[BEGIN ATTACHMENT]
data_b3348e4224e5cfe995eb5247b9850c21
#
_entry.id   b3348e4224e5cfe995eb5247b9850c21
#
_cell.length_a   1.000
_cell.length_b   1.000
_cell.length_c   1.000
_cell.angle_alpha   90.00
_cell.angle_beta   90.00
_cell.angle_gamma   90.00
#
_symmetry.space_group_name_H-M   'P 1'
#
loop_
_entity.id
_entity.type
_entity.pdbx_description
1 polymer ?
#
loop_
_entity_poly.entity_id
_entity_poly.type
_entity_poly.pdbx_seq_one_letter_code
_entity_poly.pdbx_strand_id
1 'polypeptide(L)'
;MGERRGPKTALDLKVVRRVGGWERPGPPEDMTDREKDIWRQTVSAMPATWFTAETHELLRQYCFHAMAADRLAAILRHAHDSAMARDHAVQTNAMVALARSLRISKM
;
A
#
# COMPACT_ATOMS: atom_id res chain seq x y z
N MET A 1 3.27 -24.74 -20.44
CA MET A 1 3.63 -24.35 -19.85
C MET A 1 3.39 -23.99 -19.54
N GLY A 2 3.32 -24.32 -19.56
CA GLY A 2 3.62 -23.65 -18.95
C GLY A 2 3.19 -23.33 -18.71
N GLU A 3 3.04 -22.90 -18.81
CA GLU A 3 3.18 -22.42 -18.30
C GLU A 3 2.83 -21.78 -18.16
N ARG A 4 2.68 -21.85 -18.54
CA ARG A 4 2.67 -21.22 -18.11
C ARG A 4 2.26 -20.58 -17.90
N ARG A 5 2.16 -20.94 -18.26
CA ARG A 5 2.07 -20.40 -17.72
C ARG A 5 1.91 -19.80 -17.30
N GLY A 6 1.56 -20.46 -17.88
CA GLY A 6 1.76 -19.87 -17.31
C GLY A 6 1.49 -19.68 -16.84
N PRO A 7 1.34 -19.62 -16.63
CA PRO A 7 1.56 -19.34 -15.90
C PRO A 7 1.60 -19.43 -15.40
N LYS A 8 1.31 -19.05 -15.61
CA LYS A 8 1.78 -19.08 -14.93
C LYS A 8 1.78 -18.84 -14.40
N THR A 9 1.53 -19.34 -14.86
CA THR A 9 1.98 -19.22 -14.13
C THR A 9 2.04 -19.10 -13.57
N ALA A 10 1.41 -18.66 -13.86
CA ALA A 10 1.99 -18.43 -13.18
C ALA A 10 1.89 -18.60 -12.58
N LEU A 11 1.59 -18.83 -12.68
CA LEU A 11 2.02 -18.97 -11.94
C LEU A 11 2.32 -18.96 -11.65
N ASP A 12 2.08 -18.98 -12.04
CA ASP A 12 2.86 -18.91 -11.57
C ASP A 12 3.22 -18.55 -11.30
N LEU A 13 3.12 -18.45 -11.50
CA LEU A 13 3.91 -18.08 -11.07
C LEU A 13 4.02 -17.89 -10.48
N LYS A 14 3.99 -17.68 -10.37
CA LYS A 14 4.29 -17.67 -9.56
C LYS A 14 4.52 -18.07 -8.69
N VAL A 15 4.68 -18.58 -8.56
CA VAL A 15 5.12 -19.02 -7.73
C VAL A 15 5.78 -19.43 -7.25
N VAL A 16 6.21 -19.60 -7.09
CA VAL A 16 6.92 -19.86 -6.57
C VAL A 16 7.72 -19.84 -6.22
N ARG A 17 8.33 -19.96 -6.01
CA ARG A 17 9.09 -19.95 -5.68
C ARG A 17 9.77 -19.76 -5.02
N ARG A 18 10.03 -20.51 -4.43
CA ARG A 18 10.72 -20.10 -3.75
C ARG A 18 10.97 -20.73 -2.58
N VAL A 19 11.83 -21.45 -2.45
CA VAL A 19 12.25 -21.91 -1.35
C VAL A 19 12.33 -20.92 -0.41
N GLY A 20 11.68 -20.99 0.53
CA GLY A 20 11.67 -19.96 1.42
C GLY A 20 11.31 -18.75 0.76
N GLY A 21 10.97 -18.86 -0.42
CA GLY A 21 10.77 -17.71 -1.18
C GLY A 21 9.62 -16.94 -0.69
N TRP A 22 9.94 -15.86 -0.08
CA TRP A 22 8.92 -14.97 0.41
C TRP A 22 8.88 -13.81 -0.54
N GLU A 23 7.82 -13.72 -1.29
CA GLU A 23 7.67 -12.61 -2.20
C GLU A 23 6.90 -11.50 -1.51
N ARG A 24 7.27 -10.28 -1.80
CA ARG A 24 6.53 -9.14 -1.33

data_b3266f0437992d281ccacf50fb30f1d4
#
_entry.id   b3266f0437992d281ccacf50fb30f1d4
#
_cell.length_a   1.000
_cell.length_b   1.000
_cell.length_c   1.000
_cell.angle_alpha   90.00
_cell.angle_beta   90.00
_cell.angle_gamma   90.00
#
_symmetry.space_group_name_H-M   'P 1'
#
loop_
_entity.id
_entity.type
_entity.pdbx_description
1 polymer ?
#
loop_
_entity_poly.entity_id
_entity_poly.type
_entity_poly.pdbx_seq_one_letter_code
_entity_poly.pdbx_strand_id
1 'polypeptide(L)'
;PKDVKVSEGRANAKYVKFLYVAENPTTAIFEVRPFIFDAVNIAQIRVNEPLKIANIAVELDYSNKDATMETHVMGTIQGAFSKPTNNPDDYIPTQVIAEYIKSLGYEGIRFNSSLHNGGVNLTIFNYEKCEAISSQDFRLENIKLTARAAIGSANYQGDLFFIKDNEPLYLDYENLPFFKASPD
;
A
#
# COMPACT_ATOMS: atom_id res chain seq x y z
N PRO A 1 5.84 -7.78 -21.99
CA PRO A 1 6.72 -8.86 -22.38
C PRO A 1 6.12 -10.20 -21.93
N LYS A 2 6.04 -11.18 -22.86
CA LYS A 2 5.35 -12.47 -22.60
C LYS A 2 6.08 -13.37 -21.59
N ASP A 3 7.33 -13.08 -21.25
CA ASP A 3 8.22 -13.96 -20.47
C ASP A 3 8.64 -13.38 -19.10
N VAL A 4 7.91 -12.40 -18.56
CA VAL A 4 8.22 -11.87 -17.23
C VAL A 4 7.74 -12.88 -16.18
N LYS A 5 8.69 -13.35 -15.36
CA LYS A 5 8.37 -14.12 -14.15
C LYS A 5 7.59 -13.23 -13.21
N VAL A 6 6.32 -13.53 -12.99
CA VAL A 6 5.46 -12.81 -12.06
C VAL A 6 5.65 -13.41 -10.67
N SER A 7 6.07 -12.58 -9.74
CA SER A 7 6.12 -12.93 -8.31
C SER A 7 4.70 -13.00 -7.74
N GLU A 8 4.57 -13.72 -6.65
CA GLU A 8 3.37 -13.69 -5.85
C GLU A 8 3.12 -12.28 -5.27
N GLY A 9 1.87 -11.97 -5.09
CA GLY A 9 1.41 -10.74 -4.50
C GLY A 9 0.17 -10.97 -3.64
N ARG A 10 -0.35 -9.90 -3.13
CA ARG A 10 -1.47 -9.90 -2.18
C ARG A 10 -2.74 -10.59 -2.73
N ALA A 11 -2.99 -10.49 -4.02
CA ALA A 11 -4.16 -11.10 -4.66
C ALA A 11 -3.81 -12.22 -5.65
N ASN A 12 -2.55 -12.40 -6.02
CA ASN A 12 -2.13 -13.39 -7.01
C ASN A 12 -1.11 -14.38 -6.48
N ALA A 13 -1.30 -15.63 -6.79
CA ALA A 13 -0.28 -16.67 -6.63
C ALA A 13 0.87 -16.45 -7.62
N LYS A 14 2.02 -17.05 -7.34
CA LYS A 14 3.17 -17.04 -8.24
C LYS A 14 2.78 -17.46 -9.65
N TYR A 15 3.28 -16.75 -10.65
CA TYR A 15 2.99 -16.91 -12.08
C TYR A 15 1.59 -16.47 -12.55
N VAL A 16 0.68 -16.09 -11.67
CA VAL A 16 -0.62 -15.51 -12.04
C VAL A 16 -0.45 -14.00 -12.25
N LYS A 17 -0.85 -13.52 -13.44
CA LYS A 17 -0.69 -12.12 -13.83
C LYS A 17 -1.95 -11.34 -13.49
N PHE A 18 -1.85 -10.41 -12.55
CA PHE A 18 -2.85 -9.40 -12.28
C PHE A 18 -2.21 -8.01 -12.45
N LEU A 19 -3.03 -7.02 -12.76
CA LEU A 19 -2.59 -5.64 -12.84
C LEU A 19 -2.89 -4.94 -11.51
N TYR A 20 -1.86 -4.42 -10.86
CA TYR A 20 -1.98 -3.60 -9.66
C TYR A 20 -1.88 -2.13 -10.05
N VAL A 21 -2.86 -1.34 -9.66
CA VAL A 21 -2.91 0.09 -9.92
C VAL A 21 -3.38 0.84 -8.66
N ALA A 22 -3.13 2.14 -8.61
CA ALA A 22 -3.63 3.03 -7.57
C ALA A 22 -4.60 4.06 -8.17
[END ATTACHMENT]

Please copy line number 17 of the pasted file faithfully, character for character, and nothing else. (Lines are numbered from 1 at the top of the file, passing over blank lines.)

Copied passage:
_entity.pdbx_description